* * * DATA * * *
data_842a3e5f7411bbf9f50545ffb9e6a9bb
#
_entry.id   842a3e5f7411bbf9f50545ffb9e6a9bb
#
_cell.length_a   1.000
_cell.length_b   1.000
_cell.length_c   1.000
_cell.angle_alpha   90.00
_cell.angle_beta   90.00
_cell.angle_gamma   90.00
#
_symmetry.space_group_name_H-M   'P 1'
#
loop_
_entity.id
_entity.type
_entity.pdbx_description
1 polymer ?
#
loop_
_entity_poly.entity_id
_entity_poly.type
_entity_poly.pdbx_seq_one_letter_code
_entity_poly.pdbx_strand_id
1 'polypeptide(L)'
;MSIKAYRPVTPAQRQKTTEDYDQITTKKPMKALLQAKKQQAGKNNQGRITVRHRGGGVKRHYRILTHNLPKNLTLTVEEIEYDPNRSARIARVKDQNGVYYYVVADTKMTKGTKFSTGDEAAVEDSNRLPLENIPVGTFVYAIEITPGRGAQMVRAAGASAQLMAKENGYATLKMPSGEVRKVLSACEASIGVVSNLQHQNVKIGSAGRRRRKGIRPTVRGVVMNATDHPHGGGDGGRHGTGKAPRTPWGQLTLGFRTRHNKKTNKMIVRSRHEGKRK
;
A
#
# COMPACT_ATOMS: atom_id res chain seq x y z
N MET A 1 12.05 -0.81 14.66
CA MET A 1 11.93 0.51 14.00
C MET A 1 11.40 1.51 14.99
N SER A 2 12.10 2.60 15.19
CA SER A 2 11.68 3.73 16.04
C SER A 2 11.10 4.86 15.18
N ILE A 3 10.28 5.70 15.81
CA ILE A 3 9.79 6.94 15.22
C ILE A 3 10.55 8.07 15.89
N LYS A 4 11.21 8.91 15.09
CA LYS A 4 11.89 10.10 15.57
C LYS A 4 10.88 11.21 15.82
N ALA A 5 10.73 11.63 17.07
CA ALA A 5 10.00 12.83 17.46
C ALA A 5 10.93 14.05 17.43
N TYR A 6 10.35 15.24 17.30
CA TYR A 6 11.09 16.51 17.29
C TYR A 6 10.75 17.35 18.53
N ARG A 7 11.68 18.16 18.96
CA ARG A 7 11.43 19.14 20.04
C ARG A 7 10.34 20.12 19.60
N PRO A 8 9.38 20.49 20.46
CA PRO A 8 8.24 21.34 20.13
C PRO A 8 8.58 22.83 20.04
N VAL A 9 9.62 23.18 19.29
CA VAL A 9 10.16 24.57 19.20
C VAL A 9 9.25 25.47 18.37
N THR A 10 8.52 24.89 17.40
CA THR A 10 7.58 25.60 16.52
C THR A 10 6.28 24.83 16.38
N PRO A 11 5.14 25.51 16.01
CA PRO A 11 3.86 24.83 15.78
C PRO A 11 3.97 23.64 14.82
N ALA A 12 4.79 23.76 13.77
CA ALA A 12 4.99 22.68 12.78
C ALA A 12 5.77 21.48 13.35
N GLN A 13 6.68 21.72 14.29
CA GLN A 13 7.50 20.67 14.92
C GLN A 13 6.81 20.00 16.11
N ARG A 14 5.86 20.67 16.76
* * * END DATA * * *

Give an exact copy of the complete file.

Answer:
data_842a3e5f7411bbf9f50545ffb9e6a9bb
#
_entry.id   842a3e5f7411bbf9f50545ffb9e6a9bb
#
_cell.length_a   1.000
_cell.length_b   1.000
_cell.length_c   1.000
_cell.angle_alpha   90.00
_cell.angle_beta   90.00
_cell.angle_gamma   90.00
#
_symmetry.space_group_name_H-M   'P 1'
#
loop_
_entity.id
_entity.type
_entity.pdbx_description
1 polymer ?
#
loop_
_entity_poly.entity_id
_entity_poly.type
_entity_poly.pdbx_seq_one_letter_code
_entity_poly.pdbx_strand_id
1 'polypeptide(L)'
;MSIKAYRPVTPAQRQKTTEDYDQITTKKPMKALLQAKKQQAGKNNQGRITVRHRGGGVKRHYRILTHNLPKNLTLTVEEIEYDPNRSARIARVKDQNGVYYYVVADTKMTKGTKFSTGDEAAVEDSNRLPLENIPVGTFVYAIEITPGRGAQMVRAAGASAQLMAKENGYATLKMPSGEVRKVLSACEASIGVVSNLQHQNVKIGSAGRRRRKGIRPTVRGVVMNATDHPHGGGDGGRHGTGKAPRTPWGQLTLGFRTRHNKKTNKMIVRSRHEGKRK
;
A
#
# COMPACT_ATOMS: atom_id res chain seq x y z
N MET A 1 12.05 -0.81 14.66
CA MET A 1 11.93 0.51 14.00
C MET A 1 11.40 1.51 14.99
N SER A 2 12.10 2.60 15.19
CA SER A 2 11.68 3.73 16.04
C SER A 2 11.10 4.86 15.18
N ILE A 3 10.28 5.70 15.81
CA ILE A 3 9.79 6.94 15.22
C ILE A 3 10.55 8.07 15.89
N LYS A 4 11.21 8.91 15.09
CA LYS A 4 11.89 10.10 15.57
C LYS A 4 10.88 11.21 15.82
N ALA A 5 10.73 11.63 17.07
CA ALA A 5 10.00 12.83 17.46
C ALA A 5 10.93 14.05 17.43
N TYR A 6 10.35 15.24 17.30
CA TYR A 6 11.09 16.51 17.29
C TYR A 6 10.75 17.35 18.53
N ARG A 7 11.68 18.16 18.96
CA ARG A 7 11.43 19.14 20.04
C ARG A 7 10.34 20.12 19.60
N PRO A 8 9.38 20.49 20.46
CA PRO A 8 8.24 21.34 20.13
C PRO A 8 8.58 22.83 20.04
N VAL A 9 9.62 23.18 19.29
CA VAL A 9 10.16 24.57 19.20
C VAL A 9 9.25 25.47 18.37
N THR A 10 8.52 24.89 17.40
CA THR A 10 7.58 25.60 16.52
C THR A 10 6.28 24.83 16.38
N PRO A 11 5.14 25.51 16.01
CA PRO A 11 3.86 24.83 15.78
C PRO A 11 3.97 23.64 14.82
N ALA A 12 4.79 23.76 13.77
CA ALA A 12 4.99 22.68 12.78
C ALA A 12 5.77 21.48 13.35
N GLN A 13 6.68 21.72 14.29
CA GLN A 13 7.50 20.67 14.92
C GLN A 13 6.81 20.00 16.11
N ARG A 14 5.86 20.67 16.76